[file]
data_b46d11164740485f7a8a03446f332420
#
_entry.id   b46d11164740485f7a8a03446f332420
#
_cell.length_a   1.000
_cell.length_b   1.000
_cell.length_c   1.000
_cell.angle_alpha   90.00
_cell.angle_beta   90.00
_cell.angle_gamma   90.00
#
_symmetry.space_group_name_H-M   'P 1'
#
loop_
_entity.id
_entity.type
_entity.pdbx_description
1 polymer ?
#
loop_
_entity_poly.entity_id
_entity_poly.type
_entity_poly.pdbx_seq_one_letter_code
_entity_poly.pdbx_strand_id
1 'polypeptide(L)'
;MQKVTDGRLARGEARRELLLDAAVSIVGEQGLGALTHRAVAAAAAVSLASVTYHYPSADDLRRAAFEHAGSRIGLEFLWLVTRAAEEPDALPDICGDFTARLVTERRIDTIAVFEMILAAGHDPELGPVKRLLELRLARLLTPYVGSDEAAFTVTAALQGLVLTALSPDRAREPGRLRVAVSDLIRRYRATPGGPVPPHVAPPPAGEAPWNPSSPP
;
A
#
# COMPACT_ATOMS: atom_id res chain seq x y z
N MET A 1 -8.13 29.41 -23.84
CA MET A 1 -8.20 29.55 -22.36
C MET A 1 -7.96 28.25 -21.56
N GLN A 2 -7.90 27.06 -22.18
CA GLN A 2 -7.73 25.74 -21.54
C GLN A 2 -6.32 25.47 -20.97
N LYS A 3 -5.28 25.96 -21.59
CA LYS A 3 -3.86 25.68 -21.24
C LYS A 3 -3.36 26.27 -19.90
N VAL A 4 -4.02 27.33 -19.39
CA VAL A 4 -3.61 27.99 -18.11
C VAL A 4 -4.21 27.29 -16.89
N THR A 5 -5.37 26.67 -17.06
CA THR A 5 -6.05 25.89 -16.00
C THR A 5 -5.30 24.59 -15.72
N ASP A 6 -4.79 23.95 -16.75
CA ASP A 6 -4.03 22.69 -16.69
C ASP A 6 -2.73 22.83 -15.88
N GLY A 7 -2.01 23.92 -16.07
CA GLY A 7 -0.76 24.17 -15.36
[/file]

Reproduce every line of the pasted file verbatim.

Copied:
data_b46d11164740485f7a8a03446f332420
#
_entry.id   b46d11164740485f7a8a03446f332420
#
_cell.length_a   1.000
_cell.length_b   1.000
_cell.length_c   1.000
_cell.angle_alpha   90.00
_cell.angle_beta   90.00
_cell.angle_gamma   90.00
#
_symmetry.space_group_name_H-M   'P 1'
#
loop_
_entity.id
_entity.type
_entity.pdbx_description
1 polymer ?
#
loop_
_entity_poly.entity_id
_entity_poly.type
_entity_poly.pdbx_seq_one_letter_code
_entity_poly.pdbx_strand_id
1 'polypeptide(L)'
;MQKVTDGRLARGEARRELLLDAAVSIVGEQGLGALTHRAVAAAAAVSLASVTYHYPSADDLRRAAFEHAGSRIGLEFLWLVTRAAEEPDALPDICGDFTARLVTERRIDTIAVFEMILAAGHDPELGPVKRLLELRLARLLTPYVGSDEAAFTVTAALQGLVLTALSPDRAREPGRLRVAVSDLIRRYRATPGGPVPPHVAPPPAGEAPWNPSSPP
;
A
#
# COMPACT_ATOMS: atom_id res chain seq x y z
N MET A 1 -8.13 29.41 -23.84
CA MET A 1 -8.20 29.55 -22.36
C MET A 1 -7.96 28.25 -21.56
N GLN A 2 -7.90 27.06 -22.18
CA GLN A 2 -7.73 25.74 -21.54
C GLN A 2 -6.32 25.47 -20.97
N LYS A 3 -5.28 25.96 -21.59
CA LYS A 3 -3.86 25.68 -21.24
C LYS A 3 -3.36 26.27 -19.90
N VAL A 4 -4.02 27.33 -19.39
CA VAL A 4 -3.61 27.99 -18.11
C VAL A 4 -4.21 27.29 -16.89
N THR A 5 -5.37 26.67 -17.06
CA THR A 5 -6.05 25.89 -16.00
C THR A 5 -5.30 24.59 -15.72
N ASP A 6 -4.79 23.95 -16.75
CA ASP A 6 -4.03 22.69 -16.69
C ASP A 6 -2.73 22.83 -15.88
N GLY A 7 -2.01 23.92 -16.07
CA GLY A 7 -0.76 24.17 -15.36